The Problem: You want a relationship, but don’t know how to balance effort with patience.
The Solution: You employ “Right Effort,” putting your energy in the right place, but letting go of control of the outcome.
A few years back I went on a dating spree. Over a couple months, I went out with about twenty different people, some for one date, some for several dates, and some for a month or more. Sometimes, if I was feeling a little ambitious (or had scheduled poorly), I’d go out on 4-5 dates in a week.
There was the sportswriter, the screenwriter, the director and the entertainment lawyer (I live in LA, after all). There was the guy who refused to choose a restaurant, and made me pick both the first and second date locations. There was the cute but nerdy professor who had the unfortunate quality of sounding bored by the sound of his own voice.
There were some good dates, some bad dates, a LOT of awkward dates, and then one amazing date that turned into many amazing dates with the guy I’ve now been dating for 2+ years.
So what is Right Effort, and what does it have to do with dating anyway?
The Buddhist Concept of Right Effort
The Buddha asked the monk Sona, “Is it true that before you became a monk you were a musician?” Sona replied that it was so. The Buddha asked, “What happens if the string of your instrument is too loose?”
“When you pluck it, there will be no sound,” Sona replied.
“What happens when the string is too taut?”
“It will break.”
–Thich Nhat Hanh, The Heart of the Buddha’s Teaching
In the Buddhist philosophy there is something called the Noble Eightfold Path. Right Effort, along with Right View, Right Thinking, Right Mindfulness, Right Speech, Right Action, Right Concentration and Right Livelihood, is one of the keys to following the path and reaching inner peace and enlightenment (obviously there’s a little more to reaching enlightenment, but you get the idea).
Right Effort means you avoid extremes of over-diligence on one side and inaction on the other, and instead follow a middle path. You avoid playing with a string that is too loose or too taut. Right Effort means your actions have good intention and are purposeful, yet are also joyful and not forced.
In dating, this means finding an even balance between effort and patience, and steering clear of inaction or desperate action.
The First Key of Right Effort: Try
It may seem obvious, but a lot of people who want to find a great relationship sit around waiting for it to come to them. People mistake “organic” for “passive.” How many things have you really wanted that you got without any effort? Is that how you got into college? Got a great job? Created something amazing? Why should finding a relationship be so different?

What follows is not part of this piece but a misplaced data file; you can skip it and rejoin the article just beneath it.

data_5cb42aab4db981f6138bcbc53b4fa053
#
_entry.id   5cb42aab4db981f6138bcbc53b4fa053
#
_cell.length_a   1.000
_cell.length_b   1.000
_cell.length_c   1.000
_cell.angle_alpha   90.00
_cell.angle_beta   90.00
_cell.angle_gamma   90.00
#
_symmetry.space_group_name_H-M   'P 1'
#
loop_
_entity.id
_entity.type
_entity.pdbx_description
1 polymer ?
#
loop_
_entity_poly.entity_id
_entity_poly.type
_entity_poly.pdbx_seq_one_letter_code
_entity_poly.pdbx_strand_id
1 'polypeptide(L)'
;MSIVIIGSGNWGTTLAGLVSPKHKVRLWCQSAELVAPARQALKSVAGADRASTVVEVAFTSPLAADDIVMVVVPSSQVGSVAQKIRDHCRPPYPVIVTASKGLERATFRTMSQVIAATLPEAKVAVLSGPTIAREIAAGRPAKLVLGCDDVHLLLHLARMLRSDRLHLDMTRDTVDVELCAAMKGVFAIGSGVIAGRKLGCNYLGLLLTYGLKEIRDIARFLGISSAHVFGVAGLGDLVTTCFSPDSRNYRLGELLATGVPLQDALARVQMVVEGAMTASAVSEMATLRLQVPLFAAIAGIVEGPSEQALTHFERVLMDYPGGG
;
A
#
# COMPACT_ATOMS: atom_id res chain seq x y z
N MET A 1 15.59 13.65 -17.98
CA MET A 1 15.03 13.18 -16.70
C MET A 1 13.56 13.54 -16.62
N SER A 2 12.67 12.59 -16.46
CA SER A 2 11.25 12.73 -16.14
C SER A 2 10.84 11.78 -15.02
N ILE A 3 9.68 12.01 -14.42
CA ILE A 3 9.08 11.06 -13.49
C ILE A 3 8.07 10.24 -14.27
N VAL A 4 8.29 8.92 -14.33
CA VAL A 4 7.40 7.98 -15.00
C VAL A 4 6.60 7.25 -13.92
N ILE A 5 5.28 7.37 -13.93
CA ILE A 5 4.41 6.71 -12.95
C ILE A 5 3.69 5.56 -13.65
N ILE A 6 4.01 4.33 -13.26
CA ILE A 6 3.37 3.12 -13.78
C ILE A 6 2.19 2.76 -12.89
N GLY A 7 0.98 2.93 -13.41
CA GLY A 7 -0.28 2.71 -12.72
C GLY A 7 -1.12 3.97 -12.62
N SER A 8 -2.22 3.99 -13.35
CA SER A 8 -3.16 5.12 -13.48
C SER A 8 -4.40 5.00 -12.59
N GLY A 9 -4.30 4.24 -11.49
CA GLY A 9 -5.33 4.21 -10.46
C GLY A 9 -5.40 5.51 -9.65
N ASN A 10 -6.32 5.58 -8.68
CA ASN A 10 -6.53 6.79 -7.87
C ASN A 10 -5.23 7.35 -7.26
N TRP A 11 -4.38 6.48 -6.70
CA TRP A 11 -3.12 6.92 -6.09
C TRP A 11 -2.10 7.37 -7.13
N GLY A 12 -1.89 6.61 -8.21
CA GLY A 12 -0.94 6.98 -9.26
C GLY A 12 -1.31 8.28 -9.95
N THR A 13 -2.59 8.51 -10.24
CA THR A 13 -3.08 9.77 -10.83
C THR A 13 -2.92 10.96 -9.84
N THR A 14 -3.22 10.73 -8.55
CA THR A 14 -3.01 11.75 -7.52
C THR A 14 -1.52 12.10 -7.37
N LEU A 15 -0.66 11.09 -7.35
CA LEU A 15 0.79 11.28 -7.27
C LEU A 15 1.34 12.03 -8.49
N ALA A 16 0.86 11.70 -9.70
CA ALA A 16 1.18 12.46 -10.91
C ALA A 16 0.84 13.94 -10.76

Instead of sitting at home eating Bon Bons or playing World of Warcraft, try one of these simple actions to make it easier for the universe to give you what you want:
- Sign up for Match or Plenty of Fish or Nerve or any of the online dating services. Put up a profile and send out some emails. See what happens.
- Keep your eyes open for people you might like when you’re out and about. Instead of keeping to yourself when running errands, use trips to the market, the bank, the dry cleaner, wherever – as an opportunity to start conversations with people around you. You never know what could come of it.
- Tell your friends you wouldn’t mind being set up. Maybe they know someone who knows someone you’d get along great with.
- When you go out on a date, be present with that person. Don’t jump into the future and imagine what your unborn children will look like, or wonder if she’ll sleep with you that night. Don’t make premature conclusions about where things are or aren’t going. Enjoy the date and see what happens.
You don’t know how things will play out. If you put in effort in a lot of small ways, you’ll make it much more likely that you’ll meet someone you really like and that the relationship will develop effortlessly and joyfully.
The Second Key of Right Effort: Don’t Try Too Hard.
While you want to put yourself out there, you don’t want to get caught up in “Over-Effort Syndrome.”
Over-Effort Syndrome is when your initial efforts don’t pay off as much as you want so you get frustrated and prematurely give up. It’s when you want something so badly and work for it so hard that you don’t enjoy the process. For example:
- You have one bad date and immediately think there’s no point in trying.
- You’re devastated when a person you like doesn’t call you back, and throw in the towel.
- You get annoyed when all of your Match emails are from guys 20 years older than you who live a thousand miles away, or when none of the women respond to your messages, and cancel your subscription.
I had horrifically awkward dates, had people not call me, and had an obscene number of Match emails from wildly inappropriate men (Oh, you’re 65 and live in the Netherlands? Sounds promising”). But I didn’t use these setbacks as an excuse to hole up in my apartment and eat Ben and Jerry’s while reading Eat Pray Love for the 6th time (as an aside, I do love that book).
You have to work for the best, but not be overly invested in the outcome. You have control over your actions and efforts, but not over how people react to you or what the universe has in store.
I really enjoyed my days as a prolific dater. While there were times I felt discouraged, and times I worried that things wouldn’t work out, I was able to avoid emotional extremes by gently redirecting myself back to center whenever my effort or intention felt off kilter. Dating is supposed to be fun, not traumatizing or painful.
Right Effort means that you put your energy and effort in the right place, and let the outcome play out as it will. With the right energy, the outcome usually takes care of itself.